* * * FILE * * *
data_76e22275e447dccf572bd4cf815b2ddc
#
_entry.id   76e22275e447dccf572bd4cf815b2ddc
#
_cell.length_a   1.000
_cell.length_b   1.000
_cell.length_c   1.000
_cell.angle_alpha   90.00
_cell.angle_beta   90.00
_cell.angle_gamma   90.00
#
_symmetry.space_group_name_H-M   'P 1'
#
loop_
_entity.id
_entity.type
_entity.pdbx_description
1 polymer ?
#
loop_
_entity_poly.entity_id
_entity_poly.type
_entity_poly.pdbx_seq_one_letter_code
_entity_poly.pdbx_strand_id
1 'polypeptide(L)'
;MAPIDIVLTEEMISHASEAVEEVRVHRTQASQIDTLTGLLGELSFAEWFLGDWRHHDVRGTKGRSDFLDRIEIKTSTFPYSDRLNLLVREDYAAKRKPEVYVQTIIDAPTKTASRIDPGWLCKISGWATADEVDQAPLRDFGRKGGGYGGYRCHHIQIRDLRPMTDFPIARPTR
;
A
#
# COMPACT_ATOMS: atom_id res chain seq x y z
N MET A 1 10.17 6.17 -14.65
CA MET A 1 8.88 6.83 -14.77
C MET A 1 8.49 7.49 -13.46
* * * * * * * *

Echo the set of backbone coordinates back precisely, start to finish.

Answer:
data_76e22275e447dccf572bd4cf815b2ddc
#
_entry.id   76e22275e447dccf572bd4cf815b2ddc
#
_cell.length_a   1.000
_cell.length_b   1.000
_cell.length_c   1.000
_cell.angle_alpha   90.00
_cell.angle_beta   90.00
_cell.angle_gamma   90.00
#
_symmetry.space_group_name_H-M   'P 1'
#
loop_
_entity.id
_entity.type
_entity.pdbx_description
1 polymer ?
#
loop_
_entity_poly.entity_id
_entity_poly.type
_entity_poly.pdbx_seq_one_letter_code
_entity_poly.pdbx_strand_id
1 'polypeptide(L)'
;MAPIDIVLTEEMISHASEAVEEVRVHRTQASQIDTLTGLLGELSFAEWFLGDWRHHDVRGTKGRSDFLDRIEIKTSTFPYSDRLNLLVREDYAAKRKPEVYVQTIIDAPTKTASRIDPGWLCKISGWATADEVDQAPLRDFGRKGGGYGGYRCHHIQIRDLRPMTDFPIARPTR
;
A
#
# COMPACT_ATOMS: atom_id res chain seq x y z
N MET A 1 10.17 6.17 -14.65
CA MET A 1 8.88 6.83 -14.77
C MET A 1 8.49 7.49 -13.46